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dc.contributor.advisorNo Advisor Listeden_US
dc.contributor.authorBall, Richard Dennisen_US
dc.date.accessioned2017-12-20T16:33:05Z
dc.date.available2017-12-20T16:33:05Z
dc.date.issued1973-12en_US
dc.identifier.urihttp://hdl.handle.net/10504/115481
dc.description.abstractFinancial institutions play a very important role in satisfying the housing demand. There is growing interest as to the effects of the financial institution's policies and the functions they perform on the likelihood of home ownership by low-income minority groups.|Adequate housing for United States citizens has long been a goal of this country. Property ownership is considered desirable in our society and important to the well-being of our people. It is with this in mind that we investigate the financial institutions' role and attempt to make an objective analysis of the present conditions along with positive suggestions for improvements. The immenseness of the housing dilemna must be noted and recognized as a constraining factor in studying the problem. It is virtually impossible on a limited basis to consider the effects of any one group on the entire housing industry. This does not limit the usefulness of this study in any way, but rather recognizes its limitations.|The sources for this study's information include periodicals, newspaper articles, books and other library sources. In addition, official Federal government documents and publications were valuable. Private industry also contributed a great deal of information. It is interesting to note the efforts that have been made in analyzing the housing problem by large corporations. Firms like Westinghouse, Aluminum Company of America, Boise Cascade, Gulf Oil, American Standard, and Kaiser Industries, to name a few, have spent many man hours researching the problem. Of course, all these firms are heavily oriented to the building products industry, but their studies are far more detailed and conclusive and do not concern themselves with only the additional sale of their respective products. Finally, information was also obtained from concerned officials such as Senator William Proxmire, Democrat, Wisconsin.|In analyzing the relationship between financial institutions and low-income minority borrowers, it is necessary for one to fully understand the role of the lender as it relates to establishing home ownership. Therefore, the seller, the buyer, and the escrow holder relationship will be explored first. This explanation will not only show the importance of the lender, but will raise important questions with regard to the influence of the lender on home ownership by low-income minority groups.|Governmental and private programs have become very important to the financial aspect of home ownership, especially, by low-income groups. A discussion of these programs and their advantages and disadvantages are important in trying to determine what changes need to be made.|Minority groups, like many other groups in the private sector, are undergoing changes. These trends are important factors in deciding on the policies and programs that will be necessary to satisfy the demand for housing by low-income minority groups.|Conferences, congresses, conventions, and committees have been used to develop suggestions for financing mortgages to minority and low- income groups. These proposals fall into two categories, i.e., governmental assistance and assistance from the private sectors. These proposals have advantages and disadvantages which must he evaluated. Many of these proposals can alleviate the problems of supplying low- income minority groups with mortgage funds.en_US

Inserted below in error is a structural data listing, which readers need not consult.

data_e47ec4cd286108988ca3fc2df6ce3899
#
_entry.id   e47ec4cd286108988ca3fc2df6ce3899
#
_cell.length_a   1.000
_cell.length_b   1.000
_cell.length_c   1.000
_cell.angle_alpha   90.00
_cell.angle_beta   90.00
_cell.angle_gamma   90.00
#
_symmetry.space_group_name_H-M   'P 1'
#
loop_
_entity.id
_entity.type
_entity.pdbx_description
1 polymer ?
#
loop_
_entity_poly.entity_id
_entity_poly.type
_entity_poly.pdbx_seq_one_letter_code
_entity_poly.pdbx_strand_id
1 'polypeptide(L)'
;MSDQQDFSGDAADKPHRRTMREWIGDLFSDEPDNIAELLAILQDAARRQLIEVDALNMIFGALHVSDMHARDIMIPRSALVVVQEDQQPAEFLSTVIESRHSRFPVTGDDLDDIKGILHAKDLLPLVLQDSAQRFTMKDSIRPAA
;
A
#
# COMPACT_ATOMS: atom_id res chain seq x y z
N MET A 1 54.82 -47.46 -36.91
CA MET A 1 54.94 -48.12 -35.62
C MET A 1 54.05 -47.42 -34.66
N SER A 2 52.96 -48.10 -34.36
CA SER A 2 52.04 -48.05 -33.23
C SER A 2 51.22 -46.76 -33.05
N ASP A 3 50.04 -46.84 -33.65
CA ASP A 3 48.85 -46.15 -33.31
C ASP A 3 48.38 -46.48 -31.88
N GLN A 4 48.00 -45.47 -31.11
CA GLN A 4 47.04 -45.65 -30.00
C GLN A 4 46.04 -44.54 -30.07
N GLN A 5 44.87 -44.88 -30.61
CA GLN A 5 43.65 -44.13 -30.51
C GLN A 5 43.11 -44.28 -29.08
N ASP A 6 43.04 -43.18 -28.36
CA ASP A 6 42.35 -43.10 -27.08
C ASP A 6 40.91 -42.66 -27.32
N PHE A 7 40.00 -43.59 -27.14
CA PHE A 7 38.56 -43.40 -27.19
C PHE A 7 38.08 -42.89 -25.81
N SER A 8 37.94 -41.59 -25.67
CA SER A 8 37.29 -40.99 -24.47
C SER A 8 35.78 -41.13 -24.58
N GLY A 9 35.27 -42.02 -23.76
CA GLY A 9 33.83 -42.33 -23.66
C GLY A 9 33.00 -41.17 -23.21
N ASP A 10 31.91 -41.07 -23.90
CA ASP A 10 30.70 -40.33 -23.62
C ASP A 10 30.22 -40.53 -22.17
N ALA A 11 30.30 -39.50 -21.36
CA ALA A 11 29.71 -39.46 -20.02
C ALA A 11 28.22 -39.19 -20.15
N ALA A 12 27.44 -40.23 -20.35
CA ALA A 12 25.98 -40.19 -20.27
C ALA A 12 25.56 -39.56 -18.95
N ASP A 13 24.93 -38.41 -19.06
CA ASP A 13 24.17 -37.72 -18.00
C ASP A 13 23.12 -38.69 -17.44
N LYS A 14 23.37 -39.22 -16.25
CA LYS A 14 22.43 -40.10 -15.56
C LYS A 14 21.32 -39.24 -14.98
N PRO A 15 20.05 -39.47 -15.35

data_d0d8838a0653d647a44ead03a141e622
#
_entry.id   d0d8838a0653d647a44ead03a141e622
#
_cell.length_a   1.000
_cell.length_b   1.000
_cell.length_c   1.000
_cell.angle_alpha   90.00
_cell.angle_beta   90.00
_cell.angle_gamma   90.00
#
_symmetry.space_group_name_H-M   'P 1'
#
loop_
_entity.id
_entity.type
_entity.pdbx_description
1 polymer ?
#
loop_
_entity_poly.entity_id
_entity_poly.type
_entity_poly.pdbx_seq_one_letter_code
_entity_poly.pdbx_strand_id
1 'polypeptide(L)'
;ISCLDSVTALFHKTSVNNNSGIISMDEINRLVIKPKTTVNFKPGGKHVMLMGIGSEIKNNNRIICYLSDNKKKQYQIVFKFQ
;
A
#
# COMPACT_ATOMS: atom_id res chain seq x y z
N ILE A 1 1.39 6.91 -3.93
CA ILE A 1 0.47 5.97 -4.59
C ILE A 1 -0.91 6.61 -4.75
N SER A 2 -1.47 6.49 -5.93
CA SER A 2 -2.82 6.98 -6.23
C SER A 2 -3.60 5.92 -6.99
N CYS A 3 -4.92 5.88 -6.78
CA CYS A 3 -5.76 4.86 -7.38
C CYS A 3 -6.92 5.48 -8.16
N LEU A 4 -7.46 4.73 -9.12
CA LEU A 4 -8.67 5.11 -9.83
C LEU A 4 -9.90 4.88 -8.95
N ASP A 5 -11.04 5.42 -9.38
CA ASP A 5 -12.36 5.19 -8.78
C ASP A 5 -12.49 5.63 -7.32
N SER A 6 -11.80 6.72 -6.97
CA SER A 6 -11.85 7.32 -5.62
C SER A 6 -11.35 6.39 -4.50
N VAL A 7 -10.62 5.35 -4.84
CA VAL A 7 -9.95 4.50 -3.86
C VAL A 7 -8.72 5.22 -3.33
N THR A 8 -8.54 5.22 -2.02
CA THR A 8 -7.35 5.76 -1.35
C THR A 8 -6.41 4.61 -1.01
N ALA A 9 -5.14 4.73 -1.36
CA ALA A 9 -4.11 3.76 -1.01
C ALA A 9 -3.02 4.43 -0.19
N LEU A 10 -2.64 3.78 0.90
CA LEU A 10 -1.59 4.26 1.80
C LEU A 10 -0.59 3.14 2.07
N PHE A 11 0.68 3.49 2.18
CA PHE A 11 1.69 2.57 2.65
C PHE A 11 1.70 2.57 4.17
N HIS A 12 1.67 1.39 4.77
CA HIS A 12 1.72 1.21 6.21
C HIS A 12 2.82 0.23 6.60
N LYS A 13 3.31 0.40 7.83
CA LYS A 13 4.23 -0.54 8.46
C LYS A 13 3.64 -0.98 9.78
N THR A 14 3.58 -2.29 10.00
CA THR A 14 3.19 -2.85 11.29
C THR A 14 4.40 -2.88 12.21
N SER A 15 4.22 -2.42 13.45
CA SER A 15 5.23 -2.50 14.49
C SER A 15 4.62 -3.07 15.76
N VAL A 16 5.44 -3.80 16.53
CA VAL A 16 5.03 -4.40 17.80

dc.language.isoen_USen_US
dc.publisherCreighton Universityen_US
dc.rightsA non-exclusive distribution right is granted to Creighton University and to ProQuest following the publishing model selected above.en_US
dc.titleThe Problems Created by the Practices and Requirements of Home Mortgage Lenders on Home Ownershipen_US
dc.typeThesis
dc.publisher.locationOmaha, Nebraskaen_US
dc.description.noteProQuest Traditional Publishing Optionen_US
dc.contributor.cuauthorBall, Richard Dennisen_US
dc.degree.levelMBA (Master of Business Administration)en_US
dc.degree.disciplineBusiness Administration (graduate program)en_US
dc.degree.nameMaster of Business Administrationen_US
dc.degree.grantorGraduate Schoolen_US


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